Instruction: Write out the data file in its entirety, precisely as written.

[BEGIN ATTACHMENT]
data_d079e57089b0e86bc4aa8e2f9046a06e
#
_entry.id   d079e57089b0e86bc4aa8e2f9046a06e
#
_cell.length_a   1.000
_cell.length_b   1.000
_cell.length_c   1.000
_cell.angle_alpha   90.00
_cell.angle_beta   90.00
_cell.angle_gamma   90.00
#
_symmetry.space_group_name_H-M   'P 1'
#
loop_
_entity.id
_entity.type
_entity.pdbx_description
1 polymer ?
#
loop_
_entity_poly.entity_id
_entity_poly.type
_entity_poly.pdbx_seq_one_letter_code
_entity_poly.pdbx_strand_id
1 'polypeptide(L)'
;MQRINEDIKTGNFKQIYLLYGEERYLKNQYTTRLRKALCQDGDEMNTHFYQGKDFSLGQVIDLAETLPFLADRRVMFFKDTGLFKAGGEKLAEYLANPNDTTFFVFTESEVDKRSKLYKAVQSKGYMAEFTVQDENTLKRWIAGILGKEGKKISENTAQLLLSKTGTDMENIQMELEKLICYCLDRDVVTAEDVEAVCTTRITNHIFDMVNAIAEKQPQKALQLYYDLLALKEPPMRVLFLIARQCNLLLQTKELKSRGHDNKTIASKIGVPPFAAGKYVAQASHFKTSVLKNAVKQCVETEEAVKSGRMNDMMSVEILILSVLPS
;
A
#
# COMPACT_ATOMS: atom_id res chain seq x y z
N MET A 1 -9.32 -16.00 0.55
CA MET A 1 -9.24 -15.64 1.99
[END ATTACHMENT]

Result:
data_d079e57089b0e86bc4aa8e2f9046a06e
#
_entry.id   d079e57089b0e86bc4aa8e2f9046a06e
#
_cell.length_a   1.000
_cell.length_b   1.000
_cell.length_c   1.000
_cell.angle_alpha   90.00
_cell.angle_beta   90.00
_cell.angle_gamma   90.00
#
_symmetry.space_group_name_H-M   'P 1'
#
loop_
_entity.id
_entity.type
_entity.pdbx_description
1 polymer ?
#
loop_
_entity_poly.entity_id
_entity_poly.type
_entity_poly.pdbx_seq_one_letter_code
_entity_poly.pdbx_strand_id
1 'polypeptide(L)'
;MQRINEDIKTGNFKQIYLLYGEERYLKNQYTTRLRKALCQDGDEMNTHFYQGKDFSLGQVIDLAETLPFLADRRVMFFKDTGLFKAGGEKLAEYLANPNDTTFFVFTESEVDKRSKLYKAVQSKGYMAEFTVQDENTLKRWIAGILGKEGKKISENTAQLLLSKTGTDMENIQMELEKLICYCLDRDVVTAEDVEAVCTTRITNHIFDMVNAIAEKQPQKALQLYYDLLALKEPPMRVLFLIARQCNLLLQTKELKSRGHDNKTIASKIGVPPFAAGKYVAQASHFKTSVLKNAVKQCVETEEAVKSGRMNDMMSVEILILSVLPS
;
A
#
# COMPACT_ATOMS: atom_id res chain seq x y z
N MET A 1 -9.32 -16.00 0.55
CA MET A 1 -9.24 -15.64 1.99